Also, try including images that further explain your content, as this will boost the user experience. Including clear, concise alt descriptions will ensure that search engines are also able to pick up on the value of these images. 

Speed Up Your Website 

Slow load speeds are both frustrating to visitors and used as an indicator of a bad website by search engines. 

Working to shorten the time it takes for your website to load is a great strategy to improve the user experience whilst making your website more attractive to search engines. 

It is suggested that a massive 40% of website visitors would abandon a site that takes more than 3-seconds to load. This is likely the main reason why search engines use load speeds as an indicator of website quality. 

When it comes to reducing your website load time there are lots of technical things you can do. However, a few simple changes and updates include: 

  1. Compress file sizes such as images 
  2. Remove page elements that are not crucial
  3. Don’t host videos on your website, use an external platform like YouTube or Vimeo
  4. Find a better website host

Lower Your Bounce Rate

Your bounce rate indicates how useful the content of your website is. 

Google define it as “single-page sessions divided by all sessions”. Your bounce rate percentage is the percentage of people who visit your website and leave immediately without clicking through to any other pages.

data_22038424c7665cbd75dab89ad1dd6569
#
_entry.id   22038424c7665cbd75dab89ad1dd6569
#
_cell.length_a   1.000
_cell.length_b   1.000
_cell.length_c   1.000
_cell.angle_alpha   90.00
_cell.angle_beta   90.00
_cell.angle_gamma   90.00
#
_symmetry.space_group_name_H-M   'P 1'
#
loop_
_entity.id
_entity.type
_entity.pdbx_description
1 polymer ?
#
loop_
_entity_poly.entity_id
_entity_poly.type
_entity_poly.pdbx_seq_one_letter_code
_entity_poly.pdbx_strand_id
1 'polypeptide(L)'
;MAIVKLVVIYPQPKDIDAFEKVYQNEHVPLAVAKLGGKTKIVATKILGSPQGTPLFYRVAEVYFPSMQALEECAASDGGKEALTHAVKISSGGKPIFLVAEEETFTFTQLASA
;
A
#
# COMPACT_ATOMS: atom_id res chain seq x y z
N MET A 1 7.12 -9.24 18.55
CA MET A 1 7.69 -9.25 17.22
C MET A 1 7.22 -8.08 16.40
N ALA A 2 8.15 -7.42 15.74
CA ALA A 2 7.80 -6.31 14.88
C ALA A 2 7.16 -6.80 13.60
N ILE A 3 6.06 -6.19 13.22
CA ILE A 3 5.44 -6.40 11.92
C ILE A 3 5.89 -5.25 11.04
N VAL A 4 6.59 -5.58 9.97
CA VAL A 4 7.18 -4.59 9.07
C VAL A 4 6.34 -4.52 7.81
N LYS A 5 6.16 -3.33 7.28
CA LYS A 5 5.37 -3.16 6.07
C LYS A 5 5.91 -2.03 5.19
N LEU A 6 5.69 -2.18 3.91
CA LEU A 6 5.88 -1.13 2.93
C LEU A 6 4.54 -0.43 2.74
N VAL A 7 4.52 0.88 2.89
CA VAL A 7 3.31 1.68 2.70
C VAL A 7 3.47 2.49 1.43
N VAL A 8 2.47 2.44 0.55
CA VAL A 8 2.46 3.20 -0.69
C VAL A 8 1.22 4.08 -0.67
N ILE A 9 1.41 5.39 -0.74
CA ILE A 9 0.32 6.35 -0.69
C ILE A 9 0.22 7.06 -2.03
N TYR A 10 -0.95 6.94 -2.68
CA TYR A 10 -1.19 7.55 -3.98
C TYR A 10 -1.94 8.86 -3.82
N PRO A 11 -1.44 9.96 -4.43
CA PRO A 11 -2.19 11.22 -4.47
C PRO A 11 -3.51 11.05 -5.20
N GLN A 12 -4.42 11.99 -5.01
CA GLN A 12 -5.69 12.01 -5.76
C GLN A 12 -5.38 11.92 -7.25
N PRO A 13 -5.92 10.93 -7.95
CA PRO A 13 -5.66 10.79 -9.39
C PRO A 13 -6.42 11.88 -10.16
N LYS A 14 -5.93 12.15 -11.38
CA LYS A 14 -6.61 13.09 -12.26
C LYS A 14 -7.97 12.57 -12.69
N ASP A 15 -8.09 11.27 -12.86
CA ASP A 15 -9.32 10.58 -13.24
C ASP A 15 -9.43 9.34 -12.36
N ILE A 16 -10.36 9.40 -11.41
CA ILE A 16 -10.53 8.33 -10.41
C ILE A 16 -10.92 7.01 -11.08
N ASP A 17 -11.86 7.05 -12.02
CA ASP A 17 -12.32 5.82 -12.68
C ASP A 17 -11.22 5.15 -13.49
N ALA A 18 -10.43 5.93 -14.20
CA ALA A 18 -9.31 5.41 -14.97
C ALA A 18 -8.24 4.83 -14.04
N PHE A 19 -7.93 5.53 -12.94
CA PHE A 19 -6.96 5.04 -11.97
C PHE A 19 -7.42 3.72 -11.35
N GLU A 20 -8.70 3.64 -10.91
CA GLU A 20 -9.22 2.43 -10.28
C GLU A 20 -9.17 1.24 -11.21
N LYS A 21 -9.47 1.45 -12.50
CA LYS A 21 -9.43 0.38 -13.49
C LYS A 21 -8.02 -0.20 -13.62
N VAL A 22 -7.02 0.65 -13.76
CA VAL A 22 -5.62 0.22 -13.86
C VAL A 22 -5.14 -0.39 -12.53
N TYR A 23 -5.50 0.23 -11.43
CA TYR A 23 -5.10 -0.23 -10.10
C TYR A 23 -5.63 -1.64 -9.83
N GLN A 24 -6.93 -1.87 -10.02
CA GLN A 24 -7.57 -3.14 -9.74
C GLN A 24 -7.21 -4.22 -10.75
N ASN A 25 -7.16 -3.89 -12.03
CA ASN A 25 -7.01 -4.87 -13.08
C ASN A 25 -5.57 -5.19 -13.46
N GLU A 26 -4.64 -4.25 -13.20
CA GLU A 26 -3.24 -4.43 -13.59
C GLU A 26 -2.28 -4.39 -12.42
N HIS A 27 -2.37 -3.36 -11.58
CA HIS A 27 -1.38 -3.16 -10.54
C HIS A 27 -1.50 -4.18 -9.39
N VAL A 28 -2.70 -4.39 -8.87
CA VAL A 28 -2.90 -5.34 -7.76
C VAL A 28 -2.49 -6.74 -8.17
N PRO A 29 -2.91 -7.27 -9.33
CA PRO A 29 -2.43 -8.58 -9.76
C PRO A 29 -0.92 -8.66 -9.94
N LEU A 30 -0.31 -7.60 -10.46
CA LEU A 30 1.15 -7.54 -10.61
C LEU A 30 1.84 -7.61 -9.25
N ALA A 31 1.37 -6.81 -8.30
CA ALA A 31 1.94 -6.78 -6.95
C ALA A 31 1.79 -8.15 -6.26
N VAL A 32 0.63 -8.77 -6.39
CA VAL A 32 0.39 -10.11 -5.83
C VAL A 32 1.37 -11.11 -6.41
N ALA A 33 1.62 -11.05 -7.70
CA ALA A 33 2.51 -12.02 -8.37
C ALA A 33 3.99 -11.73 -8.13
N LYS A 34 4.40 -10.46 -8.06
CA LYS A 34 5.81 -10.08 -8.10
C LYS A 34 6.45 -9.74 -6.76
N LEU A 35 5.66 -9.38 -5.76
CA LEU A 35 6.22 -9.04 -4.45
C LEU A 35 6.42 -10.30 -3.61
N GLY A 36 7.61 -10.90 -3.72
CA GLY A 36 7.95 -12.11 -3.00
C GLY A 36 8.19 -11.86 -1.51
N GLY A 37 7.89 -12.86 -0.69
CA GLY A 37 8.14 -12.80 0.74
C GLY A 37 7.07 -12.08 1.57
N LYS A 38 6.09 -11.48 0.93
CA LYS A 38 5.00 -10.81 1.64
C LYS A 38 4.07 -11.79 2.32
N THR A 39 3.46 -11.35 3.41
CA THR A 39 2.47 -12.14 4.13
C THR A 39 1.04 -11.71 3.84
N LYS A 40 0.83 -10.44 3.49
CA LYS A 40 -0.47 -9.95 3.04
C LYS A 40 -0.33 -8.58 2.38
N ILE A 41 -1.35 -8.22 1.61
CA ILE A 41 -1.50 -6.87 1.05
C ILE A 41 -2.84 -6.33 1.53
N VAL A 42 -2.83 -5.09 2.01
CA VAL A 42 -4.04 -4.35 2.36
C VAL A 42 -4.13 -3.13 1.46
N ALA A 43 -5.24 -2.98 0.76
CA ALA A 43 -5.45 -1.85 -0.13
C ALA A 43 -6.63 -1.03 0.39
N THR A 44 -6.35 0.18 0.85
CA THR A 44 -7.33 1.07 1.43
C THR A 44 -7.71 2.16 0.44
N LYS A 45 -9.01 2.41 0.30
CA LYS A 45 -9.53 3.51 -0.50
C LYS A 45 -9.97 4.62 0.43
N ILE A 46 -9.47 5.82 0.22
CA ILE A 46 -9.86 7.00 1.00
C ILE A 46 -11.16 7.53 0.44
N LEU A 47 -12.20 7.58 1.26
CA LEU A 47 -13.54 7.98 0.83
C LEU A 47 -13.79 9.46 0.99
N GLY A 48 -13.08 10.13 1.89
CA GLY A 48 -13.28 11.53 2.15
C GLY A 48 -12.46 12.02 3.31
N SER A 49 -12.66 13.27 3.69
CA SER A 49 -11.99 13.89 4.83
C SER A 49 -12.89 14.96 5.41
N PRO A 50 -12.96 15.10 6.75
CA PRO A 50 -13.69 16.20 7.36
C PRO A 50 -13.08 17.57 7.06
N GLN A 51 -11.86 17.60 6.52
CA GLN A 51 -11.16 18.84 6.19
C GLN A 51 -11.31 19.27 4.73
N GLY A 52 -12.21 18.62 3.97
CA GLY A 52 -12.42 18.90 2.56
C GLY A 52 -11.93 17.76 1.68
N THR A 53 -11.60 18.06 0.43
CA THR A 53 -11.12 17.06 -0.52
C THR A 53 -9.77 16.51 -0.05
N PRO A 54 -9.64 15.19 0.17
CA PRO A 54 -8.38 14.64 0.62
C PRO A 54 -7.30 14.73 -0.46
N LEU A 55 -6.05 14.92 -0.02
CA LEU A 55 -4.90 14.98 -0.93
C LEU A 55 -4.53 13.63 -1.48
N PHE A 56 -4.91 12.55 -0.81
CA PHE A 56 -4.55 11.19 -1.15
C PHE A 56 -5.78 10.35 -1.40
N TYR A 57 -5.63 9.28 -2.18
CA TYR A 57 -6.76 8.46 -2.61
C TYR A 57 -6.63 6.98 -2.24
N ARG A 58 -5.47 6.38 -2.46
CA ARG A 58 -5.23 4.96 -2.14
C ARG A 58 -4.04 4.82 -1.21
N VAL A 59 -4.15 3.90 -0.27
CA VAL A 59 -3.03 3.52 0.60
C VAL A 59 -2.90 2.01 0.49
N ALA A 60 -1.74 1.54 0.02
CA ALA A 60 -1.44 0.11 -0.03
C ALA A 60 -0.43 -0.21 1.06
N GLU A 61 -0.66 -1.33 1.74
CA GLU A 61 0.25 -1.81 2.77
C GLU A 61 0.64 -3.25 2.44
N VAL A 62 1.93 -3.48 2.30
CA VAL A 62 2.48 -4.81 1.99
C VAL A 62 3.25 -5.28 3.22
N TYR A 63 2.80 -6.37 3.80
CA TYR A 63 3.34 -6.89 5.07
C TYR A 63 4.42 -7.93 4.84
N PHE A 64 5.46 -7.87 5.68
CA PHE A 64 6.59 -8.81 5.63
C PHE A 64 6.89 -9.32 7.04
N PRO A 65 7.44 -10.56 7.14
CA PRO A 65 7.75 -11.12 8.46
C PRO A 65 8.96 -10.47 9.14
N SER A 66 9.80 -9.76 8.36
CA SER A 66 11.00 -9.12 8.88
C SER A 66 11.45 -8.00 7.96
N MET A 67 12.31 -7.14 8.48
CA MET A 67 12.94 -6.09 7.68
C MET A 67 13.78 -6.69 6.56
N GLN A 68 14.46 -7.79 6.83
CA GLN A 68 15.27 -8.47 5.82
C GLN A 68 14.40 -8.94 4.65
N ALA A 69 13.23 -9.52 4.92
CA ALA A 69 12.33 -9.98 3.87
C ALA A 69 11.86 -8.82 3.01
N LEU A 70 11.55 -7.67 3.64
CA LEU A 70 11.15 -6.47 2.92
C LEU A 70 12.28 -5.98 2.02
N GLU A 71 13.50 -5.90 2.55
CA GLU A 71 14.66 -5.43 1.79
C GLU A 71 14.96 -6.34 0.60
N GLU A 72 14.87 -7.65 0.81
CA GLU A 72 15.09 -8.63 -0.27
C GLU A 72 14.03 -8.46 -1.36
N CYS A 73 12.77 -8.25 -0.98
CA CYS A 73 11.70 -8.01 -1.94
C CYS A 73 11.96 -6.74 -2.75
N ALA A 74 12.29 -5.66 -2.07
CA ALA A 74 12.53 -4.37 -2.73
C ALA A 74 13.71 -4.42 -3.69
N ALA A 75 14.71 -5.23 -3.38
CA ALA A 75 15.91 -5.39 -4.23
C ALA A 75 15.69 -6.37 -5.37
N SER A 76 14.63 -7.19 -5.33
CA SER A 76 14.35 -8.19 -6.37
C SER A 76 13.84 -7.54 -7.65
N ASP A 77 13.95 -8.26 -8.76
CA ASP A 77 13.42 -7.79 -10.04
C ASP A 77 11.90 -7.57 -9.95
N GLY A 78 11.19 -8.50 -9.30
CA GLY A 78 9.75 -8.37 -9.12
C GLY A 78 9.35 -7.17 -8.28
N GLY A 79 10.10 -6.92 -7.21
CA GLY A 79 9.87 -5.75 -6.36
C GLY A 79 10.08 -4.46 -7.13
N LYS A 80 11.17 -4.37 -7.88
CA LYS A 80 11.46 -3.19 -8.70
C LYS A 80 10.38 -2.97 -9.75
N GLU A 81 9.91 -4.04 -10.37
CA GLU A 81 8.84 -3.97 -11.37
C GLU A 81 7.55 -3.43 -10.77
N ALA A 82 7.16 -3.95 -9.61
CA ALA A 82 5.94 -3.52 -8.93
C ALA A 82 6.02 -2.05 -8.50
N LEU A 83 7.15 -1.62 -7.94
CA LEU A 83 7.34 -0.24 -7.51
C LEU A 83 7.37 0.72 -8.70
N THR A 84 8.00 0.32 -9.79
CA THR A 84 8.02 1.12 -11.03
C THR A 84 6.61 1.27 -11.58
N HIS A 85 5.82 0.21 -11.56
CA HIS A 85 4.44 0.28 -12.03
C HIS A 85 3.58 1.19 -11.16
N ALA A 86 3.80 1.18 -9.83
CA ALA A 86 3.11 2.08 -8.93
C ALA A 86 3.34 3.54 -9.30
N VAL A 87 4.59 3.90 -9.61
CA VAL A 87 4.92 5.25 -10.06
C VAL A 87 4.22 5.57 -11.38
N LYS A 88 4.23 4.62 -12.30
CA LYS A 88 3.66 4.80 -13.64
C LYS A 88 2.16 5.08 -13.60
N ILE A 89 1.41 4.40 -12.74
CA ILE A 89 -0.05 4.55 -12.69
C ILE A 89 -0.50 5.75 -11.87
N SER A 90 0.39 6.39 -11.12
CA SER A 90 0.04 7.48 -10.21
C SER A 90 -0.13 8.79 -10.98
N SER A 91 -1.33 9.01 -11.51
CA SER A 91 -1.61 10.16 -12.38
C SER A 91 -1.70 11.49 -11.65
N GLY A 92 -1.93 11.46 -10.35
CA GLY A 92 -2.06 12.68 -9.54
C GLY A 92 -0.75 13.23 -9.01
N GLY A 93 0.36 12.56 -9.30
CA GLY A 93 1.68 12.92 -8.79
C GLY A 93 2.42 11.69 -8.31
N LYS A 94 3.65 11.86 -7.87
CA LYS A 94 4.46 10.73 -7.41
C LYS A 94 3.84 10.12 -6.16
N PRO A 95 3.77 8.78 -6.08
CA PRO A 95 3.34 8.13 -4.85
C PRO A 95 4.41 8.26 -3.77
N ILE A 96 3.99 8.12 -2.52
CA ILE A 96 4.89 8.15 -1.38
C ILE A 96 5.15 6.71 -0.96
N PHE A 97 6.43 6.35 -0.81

The ultimate goal of your website is to drive engagement and convert customers. If a visitor leaves without clicking through to anything else, it is unlikely that you will achieve this goal. It also indicates that your visitor hasn’t found what they are looking for on your site and have had to go elsewhere. 

Working on the areas we previously mentioned (site speed and correct formatting)  will help lower your bounce rate. Including clear calls to action will also help keep users engaged. 

Aim for Longer Session Durations

Assessing your average session duration can help you improve UX and search engine rankings. 

Session duration indicates to search engines that the page they suggested doesn’t contain the content the searcher was looking for. This will then lead to your page being pushed down the rankings as a result.

Consider your average session duration and bounce rate as a vote of confidence in or against your website:

  • A high bounce rate or low session duration indicates the page doesn’t answer their query, this is a vote against your website.
  • A low bounce rate or high session duration indicates the content answers their query well, this is a vote for your website.